Jennifer Doleac

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Jennifer Doleac
Academic career
InstitutionTexas A&M University
Crime and Discrimination
Alma materWilliams College (BA)
Stanford University (MA, PhD)
Caroline Hoxby
Information at IDEAS / RePEc
WebsiteOfficial website

Jennifer Doleac is an American economist and is the vice president of criminal justice at Arnold Ventures.[1] She was previously an associate professor at Texas A&M, where she directed the Justice Tech Lab, was a research affiliate of the University of Chicago Crime Lab, and is on the board of editors of the Journal of Economic Literature.[2] She also hosts the Probable Causation podcast. In October 2022, Vox named her to their "Future Perfect 50," a list of "scientists, thinkers, scholars, writers, and activists building a more perfect future,"[3] writing, "Doleac looks at criminal justice policy through the lens of causal factors on a society-wide level."[4]

Education and career[edit]

Doleac received her B.A. in Economics and Mathematics from Williams College in 2003. She completed her PhD in economics from Stanford University in 2012 and was on the faculty of the University of Virginia Batten School of Leadership and Public Policy from 2012 to 2018.[5] She was a visiting fellow at the Brookings Institution in 2015-2016 and then a Nonresident Fellow in Economic Studies.[6] She moved to Texas A&M Department of Economics as an associate professor with tenure in 2018. In 2021, Texas A&M named her one of 20 Presidential Impact Fellows at that university.[7]


Doleac's research focuses on the economics of crime and discrimination, with particular interests in prisoner reentry and on policies that affect public safety. In work receiving media attention, she has studied the impact of policies banning employers from asking about job applicants' prior criminal records,[8] the impact of daylight saving time on crime,[9] and the impact of prosecuting non-violent misdemeanor offenses.[10]

Research on ban-the-box initiatives[edit]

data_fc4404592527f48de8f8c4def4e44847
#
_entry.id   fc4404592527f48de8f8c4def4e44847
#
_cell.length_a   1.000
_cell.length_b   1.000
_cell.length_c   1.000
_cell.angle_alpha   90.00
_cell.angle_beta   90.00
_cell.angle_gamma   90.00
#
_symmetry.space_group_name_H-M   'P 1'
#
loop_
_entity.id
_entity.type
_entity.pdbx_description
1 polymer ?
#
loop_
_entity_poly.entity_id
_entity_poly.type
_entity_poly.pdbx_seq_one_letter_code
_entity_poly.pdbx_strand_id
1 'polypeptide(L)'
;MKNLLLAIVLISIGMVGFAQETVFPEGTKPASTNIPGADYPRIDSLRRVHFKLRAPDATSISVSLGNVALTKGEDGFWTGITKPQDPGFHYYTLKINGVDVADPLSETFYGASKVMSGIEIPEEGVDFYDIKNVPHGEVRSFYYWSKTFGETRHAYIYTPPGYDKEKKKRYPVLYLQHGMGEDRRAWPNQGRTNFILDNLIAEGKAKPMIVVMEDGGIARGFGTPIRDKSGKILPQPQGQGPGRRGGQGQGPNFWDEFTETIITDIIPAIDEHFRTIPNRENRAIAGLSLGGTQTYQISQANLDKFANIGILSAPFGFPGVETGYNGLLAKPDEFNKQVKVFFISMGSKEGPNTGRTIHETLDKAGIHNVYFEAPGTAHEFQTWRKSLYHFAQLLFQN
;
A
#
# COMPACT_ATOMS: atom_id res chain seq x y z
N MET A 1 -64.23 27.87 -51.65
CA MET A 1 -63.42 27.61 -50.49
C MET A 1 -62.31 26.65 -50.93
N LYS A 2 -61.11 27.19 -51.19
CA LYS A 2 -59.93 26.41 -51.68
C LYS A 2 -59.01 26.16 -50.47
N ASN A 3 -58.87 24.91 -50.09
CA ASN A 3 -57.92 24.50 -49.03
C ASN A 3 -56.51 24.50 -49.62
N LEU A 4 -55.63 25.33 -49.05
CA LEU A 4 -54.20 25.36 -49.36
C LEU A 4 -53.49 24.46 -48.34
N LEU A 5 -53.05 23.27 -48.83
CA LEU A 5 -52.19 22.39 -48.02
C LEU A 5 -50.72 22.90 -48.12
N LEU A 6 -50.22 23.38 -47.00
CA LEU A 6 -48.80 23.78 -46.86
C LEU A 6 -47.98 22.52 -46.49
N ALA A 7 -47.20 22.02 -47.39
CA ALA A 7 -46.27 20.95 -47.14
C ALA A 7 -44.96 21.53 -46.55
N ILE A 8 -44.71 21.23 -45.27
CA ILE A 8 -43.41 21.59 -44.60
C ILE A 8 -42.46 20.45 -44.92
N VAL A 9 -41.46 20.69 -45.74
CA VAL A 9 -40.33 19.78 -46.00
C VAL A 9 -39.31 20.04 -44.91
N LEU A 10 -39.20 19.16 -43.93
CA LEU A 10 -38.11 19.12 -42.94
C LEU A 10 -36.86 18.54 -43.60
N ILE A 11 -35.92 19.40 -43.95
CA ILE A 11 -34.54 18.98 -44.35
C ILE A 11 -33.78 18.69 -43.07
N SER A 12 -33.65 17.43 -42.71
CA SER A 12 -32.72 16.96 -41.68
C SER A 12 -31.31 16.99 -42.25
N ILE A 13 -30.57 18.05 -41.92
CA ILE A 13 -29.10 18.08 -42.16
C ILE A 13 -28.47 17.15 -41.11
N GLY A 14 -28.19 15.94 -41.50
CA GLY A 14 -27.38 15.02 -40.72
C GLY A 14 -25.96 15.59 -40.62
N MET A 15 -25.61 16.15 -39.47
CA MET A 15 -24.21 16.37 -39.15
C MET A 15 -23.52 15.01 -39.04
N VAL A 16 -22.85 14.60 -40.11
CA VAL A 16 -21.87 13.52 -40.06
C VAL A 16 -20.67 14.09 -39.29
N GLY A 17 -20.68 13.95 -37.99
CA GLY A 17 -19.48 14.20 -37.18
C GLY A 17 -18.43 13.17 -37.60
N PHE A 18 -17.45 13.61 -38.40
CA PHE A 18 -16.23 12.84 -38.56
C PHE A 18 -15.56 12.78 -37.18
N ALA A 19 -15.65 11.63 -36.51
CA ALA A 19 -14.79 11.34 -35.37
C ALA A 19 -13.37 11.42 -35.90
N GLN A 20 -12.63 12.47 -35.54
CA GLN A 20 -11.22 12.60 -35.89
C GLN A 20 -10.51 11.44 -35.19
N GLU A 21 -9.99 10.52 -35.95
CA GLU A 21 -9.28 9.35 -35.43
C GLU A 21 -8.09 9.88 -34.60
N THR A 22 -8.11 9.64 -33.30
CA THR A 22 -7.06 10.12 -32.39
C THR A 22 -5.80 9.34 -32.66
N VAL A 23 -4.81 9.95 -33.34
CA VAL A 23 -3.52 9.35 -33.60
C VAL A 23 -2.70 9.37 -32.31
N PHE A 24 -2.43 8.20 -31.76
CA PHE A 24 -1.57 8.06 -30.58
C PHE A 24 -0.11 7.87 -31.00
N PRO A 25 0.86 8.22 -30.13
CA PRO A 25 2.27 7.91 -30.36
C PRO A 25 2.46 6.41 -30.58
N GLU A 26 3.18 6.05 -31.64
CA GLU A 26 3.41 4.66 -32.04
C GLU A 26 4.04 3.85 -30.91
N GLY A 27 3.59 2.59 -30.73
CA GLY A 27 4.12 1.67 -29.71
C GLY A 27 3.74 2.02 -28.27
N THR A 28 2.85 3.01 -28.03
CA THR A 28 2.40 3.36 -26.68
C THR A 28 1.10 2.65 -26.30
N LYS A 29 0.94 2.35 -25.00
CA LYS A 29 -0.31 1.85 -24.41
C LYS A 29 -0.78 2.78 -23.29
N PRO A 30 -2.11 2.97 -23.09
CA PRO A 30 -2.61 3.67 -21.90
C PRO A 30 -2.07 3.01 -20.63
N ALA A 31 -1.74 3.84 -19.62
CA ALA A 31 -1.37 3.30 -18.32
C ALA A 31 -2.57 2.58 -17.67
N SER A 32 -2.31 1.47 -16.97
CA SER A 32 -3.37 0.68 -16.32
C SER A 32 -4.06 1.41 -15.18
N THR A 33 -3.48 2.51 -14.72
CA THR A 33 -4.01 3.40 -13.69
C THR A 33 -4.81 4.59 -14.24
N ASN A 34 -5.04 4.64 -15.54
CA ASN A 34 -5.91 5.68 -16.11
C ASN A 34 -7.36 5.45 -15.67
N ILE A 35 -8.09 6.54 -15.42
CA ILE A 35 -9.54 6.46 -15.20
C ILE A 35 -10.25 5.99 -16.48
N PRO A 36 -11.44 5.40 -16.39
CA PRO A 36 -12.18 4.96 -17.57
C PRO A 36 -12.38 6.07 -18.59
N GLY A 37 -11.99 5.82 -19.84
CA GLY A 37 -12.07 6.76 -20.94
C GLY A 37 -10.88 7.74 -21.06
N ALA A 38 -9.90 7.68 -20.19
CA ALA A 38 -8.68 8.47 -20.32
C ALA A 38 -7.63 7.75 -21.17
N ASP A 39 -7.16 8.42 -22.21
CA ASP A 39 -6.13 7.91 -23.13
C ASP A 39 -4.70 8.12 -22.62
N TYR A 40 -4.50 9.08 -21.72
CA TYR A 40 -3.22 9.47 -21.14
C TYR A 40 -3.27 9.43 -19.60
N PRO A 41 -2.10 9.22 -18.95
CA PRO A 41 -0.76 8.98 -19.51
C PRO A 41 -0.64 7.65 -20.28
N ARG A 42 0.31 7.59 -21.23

Doleac has written extensively prisoner reentry. Prisoner reentry is a considerable challenge in the United States due to the ubiquity of background checks and the myriad of obstacles prisoners face reentering the labor force upon release. An increasingly popular policy at the federal, state and municipality level is the "ban the box" initiative. Employers often will ask applicants for jobs if they have any prior arrests or convictions by checking Yes or No on a "box". The ban the box initiative are laws, oftentimes at the city level, banning employers' right to ask this information of applicants during the earliest stages of the application process. In her most-cited publication, a 2018 article published in the Journal of Labor Economics, Doleac and Benjamin Hansen from the University of Oregon found that these laws had unintended consequences on the hiring of low skill minorities.[11] The authors found that ban the box policies lowered the chances of employment by 5 percent for young, low-skilled black men and almost 3 percent for young, low-skilled Hispanic men. The authors argue that this effect was caused by rampant statistical discrimination in labor markets. Without information on a candidate's criminal history, employers make extreme racially biased assumptions that the applicant is similar to his or her demographic. Thus seeing a black applicant, even one without a criminal history, the firm "fills in" the missing information by assuming he or she is like the group average, and thus is more likely to believe the applicant has a criminal history, even when they do not.

Selected research publications[edit]

  • Doleac, Jennifer L., and Benjamin Hansen. "The unintended consequences of “ban the box”: Statistical discrimination and employment outcomes when criminal histories are hidden." Journal of Labor Economics 38, no. 2 (2020): 321-374.
  • Doleac, Jennifer L., and Luke CD Stein. "The visible hand: Race and online market outcomes." The Economic Journal 123, no. 572 (2013): F469-F492.
  • Doleac, Jennifer L., and Nicholas J. Sanders. "Under the cover of darkness: How ambient light influences criminal activity." Review of Economics and Statistics 97, no. 5 (2015): 1093-1103.
  • Doleac, Jennifer L. "The effects of DNA databases on crime." American Economic Journal: Applied Economics 9, no. 1 (2017): 165-201.
  • Doleac, Jennifer L., and Anita Mukherjee. "The effects of naloxone access laws on opioid abuse, mortality, and crime." The Journal of Law and Economics 65, no. 2 (2022): 211-238.